In Manjul's previous work the world directly experienced is not as pliable as language would make it. Nature has its own mind, the village its social order and the city, for all its fluidity, offers only anomie and disillusionment. Enamored of the natural world, Manjul passes his eye over the surface of things, appropriating nature's capacity to appear other than what it is. The social world, however, diminishes man, and when opposed closes in on the poet, pursues or marginalizes him. Where the rhetoric of direct engagement fails, the transformation of the senses as portrayed in Devkota's "Pagal" appeals to Manjul--the poet's visionary madness frees. Through the power of language Manjul intends to be at one with the village and at the same time to transform its unchanging and (therefore) unjust social order, and, as that fails, to invoke nature as a realm of freedom, even as he finds his place in the larger more complex world of the city.

The dynamic at work in Rimal's "Aamaako Sapanaa" offers a key to Manjul's ongoing identity as a poet. The voice adhered to is both protective and admonitory. The poet enters the world with a mother's blessing to transform it as if he were the very son in Rimal's poem. To come of age, the poet must become a hero. To that end, however, whether he uses insistent rhetoric or illusive imagination as the source of engagement, the world resists or when change occurs, it is, as if through one of nature's tricks, mere surface illusion, not fundamental. Nature and the imitating poet play with illusion; man and the powers that be (mis)use it for their own ends.

The gyrations between consciousness and the world, between perception and admonition, between admonition and a recalcitrant social order emphasize the need to either undermine that order or transform the self as nature would. Wherever Manjul's poems reveal a tension between the world as it is and the world as the poet wants it to be, whether he is writing about nature or the village or man, it is how the poet experiences and his rendering of that experience that has become primary. Despite the poet's rhetoric and evocative sympathies, the social order remains unjust and every man's place in it unrecognized. Despite his intention, the poet's personal voice is never allowed a kingdom of its own.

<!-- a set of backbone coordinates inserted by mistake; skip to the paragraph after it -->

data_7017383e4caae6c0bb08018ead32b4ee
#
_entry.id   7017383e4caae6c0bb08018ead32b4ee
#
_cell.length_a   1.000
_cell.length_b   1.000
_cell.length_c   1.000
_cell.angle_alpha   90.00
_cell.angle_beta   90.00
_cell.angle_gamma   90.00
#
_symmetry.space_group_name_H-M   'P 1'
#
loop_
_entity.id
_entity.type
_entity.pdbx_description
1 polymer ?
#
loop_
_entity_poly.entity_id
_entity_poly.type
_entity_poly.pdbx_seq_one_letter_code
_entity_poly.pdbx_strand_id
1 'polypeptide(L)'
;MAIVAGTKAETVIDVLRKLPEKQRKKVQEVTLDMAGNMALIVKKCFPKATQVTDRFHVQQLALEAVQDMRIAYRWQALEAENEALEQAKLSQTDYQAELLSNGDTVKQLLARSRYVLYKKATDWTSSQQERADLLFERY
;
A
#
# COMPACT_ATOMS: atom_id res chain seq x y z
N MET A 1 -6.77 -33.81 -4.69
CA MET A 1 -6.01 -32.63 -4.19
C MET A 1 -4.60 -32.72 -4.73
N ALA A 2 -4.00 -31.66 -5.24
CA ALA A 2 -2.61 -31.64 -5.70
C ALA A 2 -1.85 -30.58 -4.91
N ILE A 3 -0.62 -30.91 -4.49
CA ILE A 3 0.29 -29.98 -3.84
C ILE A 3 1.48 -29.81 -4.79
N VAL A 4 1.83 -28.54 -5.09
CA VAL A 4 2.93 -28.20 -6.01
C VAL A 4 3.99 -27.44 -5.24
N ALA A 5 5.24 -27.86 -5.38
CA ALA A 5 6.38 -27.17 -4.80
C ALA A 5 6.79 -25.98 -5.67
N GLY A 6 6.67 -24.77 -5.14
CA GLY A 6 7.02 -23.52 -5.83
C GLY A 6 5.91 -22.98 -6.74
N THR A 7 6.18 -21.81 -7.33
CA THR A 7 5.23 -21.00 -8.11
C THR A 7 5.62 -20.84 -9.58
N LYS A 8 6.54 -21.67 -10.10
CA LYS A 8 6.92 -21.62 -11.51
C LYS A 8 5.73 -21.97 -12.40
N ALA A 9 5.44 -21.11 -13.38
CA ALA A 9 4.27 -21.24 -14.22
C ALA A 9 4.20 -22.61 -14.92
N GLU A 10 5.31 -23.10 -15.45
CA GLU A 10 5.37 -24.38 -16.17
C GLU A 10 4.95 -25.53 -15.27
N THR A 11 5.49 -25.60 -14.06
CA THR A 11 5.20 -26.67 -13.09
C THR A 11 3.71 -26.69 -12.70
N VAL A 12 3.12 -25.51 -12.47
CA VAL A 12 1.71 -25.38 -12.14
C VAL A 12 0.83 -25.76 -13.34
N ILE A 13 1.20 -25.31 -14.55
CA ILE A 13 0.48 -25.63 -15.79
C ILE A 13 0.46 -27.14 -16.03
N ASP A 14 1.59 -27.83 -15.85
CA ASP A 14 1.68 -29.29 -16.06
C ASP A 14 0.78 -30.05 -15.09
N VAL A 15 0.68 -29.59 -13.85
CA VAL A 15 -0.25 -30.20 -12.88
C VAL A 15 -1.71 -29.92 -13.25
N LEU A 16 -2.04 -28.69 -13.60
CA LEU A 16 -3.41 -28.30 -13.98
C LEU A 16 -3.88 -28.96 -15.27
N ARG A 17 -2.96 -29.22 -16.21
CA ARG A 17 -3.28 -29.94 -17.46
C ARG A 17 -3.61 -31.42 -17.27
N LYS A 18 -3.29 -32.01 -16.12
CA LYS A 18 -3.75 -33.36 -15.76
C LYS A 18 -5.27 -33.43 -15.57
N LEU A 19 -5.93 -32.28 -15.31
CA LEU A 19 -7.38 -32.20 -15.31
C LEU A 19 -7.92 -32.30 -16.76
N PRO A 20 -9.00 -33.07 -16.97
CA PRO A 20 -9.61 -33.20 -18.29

In The Siddicharans the distinction between consciousness and the world collapses. Aesthetics become ontology; poetics inclusive of politics. The equivocations of perception found in Manjul's nature poems invade the world of man. The poet's power of utterance overcomes these contradictions. Perception and admonition become one. The world is as the poet describes it. That is the natural order. All discourse is mythic. All action heroic. The poet's story is the story of everyman.

"Siddicharan he

who tumbled from the pine's hollow

sighing aaaaaaaaahhhhhhhhh

In the streets

acting out his life

which is theirs"

For Manjul, the world fully rendered reveals the simplicity and openness of a child, a poetry that aspires to be one of social engagement or imitation of nature; his poems of transition represent a consciousness abandoned by the world yet searching for legitimacy there; his Siddicharan poems represent a consciousness transcending outside influence, a world shaped by a mythic father figure. Nature, village, city, troubadour and partisan partake of the same realm: the mythic, the legendary. As a bona fide denizen of the World of the Father Creator, the poet can rely without fault on the magic power of words.

"For Siddicharan is neither

a madman nor a liar. He is that

which effortlessly

appears other than what it is."

It no longer matters whether the world changes or not, or if he remains homeless within it; for Manjul the poem has become the world.

(Taken from The Quest For Influence: Assertion, Recognition and Transformation in the Poetry of Manjul . Journal of Nepalese Studies Vol. 1 # 1 March 96 .)


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Re: Popular Nepali Poems - English Translations by Wayne Amtzis
« Reply #4 on: January 31, 2008, 12:05:20 PM »
Underground Friend
by Manjul

Smiling he entered my room
secure in intent like a boat gently moving towards shore
and like the confluence, the meeting of rivers
we embraced; he one river and I another

From afar through darkness he had come
eluding those pursuing him;
like a great mountain range at dusk
he sank into my bed to rest